Since you have an attorney, you really should ask him these questions. Hopefully, you have faith and trust in him. However, in general, if the other side doesn't want to settle at mediation then trial is scheduled. How long it takes to get to trial depends on the Court's docket and backlog. In Miami-Dade, the civil court backlog is quite extensive and even the trial date you eventually get is unlikely to be the actual trial date because you will probably be number 2,3,4,etc. on that week's trial list. If you are not number 1 it means you go only if the other cases settle or conclude early. If you do not go, depending on the circuit, you either get rolled to the next trial docket or you get a priority for being number 1 on another docket. As for the landlord possibly not having any insurance, this would complicate matters of collecting on any judgment even if you win. However, your attorney should know by who the defense counsel is whether it is insurance defense counsel or not. Also, by now, I would assume that your attorney has requested a copy of the insurance policies if any which may cover your claim so that he could review them for coverage. Finally, even if there is no insurance, it is possible given that you are dealing with a landlord that he or the company may have assets upon which you can collect even without insurnace. These are things you should inquire about with your attorney. If your attorney has this on a contingency fee as would be expected, you really have nothing to lose by going to trial -- its your attorney's time and money at stake. if you are paying hourly (which is uncommon for a personal injury case) or if you are responsible for costs even if you lose, then you really need to question your attorney more closely on these various issues.
I also would suggest that you run your questions by the attorney you have already hired. I am of the view that I can not answer the types of questions you ask since you are already represented by an attorney. With that said, as part of discovery, your attorney likely would have determined that there was or was not insurance, and personally, I find that hout Before I file suit. That, and the other questions you pose are best answered by your attorney.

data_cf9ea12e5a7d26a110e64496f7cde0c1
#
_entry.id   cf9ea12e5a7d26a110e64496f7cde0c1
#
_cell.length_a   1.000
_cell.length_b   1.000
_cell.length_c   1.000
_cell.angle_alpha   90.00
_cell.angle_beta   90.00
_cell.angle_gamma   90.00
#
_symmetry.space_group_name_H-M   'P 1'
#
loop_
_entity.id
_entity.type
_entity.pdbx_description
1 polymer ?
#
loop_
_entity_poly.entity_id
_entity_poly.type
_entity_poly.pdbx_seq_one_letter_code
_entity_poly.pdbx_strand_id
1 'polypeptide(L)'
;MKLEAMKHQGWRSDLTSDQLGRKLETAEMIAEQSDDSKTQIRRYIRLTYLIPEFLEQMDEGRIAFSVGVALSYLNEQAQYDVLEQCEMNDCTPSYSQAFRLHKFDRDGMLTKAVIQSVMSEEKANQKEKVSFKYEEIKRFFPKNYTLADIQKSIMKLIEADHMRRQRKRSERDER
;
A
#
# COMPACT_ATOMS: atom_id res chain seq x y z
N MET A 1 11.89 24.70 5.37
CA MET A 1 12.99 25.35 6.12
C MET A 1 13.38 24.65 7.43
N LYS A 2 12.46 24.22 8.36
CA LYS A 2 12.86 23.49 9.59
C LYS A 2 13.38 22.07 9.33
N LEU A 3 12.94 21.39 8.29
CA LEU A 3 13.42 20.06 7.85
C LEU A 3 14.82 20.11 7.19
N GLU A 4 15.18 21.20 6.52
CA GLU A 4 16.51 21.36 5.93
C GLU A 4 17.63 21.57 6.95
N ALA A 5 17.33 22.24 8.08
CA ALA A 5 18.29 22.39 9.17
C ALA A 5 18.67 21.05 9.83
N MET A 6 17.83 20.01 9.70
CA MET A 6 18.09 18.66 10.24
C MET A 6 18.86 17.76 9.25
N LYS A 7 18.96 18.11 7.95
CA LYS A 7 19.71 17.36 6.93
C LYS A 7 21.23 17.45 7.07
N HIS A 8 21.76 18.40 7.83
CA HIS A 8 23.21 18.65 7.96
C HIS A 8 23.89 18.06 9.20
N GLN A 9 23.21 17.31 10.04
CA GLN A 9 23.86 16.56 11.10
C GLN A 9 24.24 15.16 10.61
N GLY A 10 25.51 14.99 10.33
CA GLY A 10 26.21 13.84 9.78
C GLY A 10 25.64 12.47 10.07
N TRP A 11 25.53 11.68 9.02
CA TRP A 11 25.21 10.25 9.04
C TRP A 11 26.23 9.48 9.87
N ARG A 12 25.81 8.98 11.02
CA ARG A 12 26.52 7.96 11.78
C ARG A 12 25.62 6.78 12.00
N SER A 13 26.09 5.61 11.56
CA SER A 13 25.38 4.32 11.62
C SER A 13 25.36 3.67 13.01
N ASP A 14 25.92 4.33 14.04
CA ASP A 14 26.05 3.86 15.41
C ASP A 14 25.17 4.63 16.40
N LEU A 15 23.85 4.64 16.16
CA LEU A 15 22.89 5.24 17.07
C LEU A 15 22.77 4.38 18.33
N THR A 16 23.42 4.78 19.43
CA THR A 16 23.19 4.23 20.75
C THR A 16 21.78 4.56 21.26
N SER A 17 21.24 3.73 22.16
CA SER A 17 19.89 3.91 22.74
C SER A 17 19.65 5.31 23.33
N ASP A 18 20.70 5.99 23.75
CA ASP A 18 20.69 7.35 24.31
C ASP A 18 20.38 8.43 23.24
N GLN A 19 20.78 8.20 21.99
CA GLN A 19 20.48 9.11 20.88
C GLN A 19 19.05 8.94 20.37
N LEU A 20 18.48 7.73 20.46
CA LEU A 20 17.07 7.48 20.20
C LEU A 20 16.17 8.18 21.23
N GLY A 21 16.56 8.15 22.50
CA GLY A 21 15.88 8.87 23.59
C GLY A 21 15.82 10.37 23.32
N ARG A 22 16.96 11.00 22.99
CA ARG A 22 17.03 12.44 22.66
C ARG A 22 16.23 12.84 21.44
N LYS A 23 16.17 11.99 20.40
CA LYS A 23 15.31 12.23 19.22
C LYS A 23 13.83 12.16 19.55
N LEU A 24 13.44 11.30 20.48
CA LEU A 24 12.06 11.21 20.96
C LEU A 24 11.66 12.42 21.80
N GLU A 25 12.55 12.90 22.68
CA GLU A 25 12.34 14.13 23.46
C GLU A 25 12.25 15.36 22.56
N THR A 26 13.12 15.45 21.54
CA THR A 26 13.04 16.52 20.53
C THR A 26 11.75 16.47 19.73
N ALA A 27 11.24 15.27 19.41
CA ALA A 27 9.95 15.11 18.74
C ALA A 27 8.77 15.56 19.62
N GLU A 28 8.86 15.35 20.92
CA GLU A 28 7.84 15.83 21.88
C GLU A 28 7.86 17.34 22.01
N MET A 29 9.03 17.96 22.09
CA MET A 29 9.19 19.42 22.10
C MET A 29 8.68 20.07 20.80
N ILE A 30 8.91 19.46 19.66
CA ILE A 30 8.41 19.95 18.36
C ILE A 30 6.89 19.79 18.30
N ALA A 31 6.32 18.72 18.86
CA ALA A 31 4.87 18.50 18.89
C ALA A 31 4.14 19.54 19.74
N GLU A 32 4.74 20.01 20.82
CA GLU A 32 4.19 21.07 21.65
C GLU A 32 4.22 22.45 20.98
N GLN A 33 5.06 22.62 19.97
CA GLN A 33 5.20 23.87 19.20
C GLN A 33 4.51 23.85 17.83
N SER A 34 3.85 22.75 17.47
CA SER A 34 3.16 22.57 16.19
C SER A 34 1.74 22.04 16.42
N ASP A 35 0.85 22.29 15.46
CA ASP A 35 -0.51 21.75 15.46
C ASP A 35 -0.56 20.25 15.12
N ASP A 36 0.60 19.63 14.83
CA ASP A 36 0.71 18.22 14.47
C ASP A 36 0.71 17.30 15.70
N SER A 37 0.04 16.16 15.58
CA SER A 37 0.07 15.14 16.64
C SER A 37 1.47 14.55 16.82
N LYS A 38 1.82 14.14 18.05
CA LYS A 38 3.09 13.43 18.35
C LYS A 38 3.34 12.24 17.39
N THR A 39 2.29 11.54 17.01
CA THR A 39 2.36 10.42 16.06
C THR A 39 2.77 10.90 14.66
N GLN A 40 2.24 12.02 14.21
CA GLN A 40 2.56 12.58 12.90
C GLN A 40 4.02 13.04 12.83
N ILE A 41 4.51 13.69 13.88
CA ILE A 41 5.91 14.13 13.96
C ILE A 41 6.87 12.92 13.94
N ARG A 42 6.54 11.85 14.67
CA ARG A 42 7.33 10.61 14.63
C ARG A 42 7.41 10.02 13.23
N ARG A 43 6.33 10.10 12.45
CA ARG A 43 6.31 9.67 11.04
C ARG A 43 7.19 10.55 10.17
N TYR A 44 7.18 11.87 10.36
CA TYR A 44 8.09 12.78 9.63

Attorney & Certified Civil Mediator
942 SE 17th St
Ocala, FL 34471
This response is to provide general legal information and does not constitute legal advice nor should it be considered or viewed as forming any sort of attorney-client relationship and such information provided is viewable by the general public.
Your lawyer is the only person familiar with the timeline of this case, thus, you should contact him for an update.
Lassen Law Firm Personal Injury Lawyers Philadelphia. www.InjuryLawyerPhiladelphia.com Phone 215-510-6755.
It is obvious that you are already deep into this case with your attorney. Since your attorney knows all of the ins and outs of your case, he or she is in the best position to answer your questions. Your attorney is able to discover the existence of insurance through the discovery process. That should not be a matter of your attorney "thinking" that he may not be insured. Your attorney should know if there's insurance or not. Talk to your attorney.
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Mr. Lundeen is licensed to practice law in Florida and Vermont. The response herein is not legal advice and does not create an attorney/client relationship. The response is in the form of legal education and is intended to provide general information about the matter within the question. Oftentimes the question does not include significant and important facts and timelines that, if known, could significantly change the reply and make it unsuitable. Mr. Lundeen strongly advises the questioner to confer with an attorney in your state in order to ensure proper advice is received.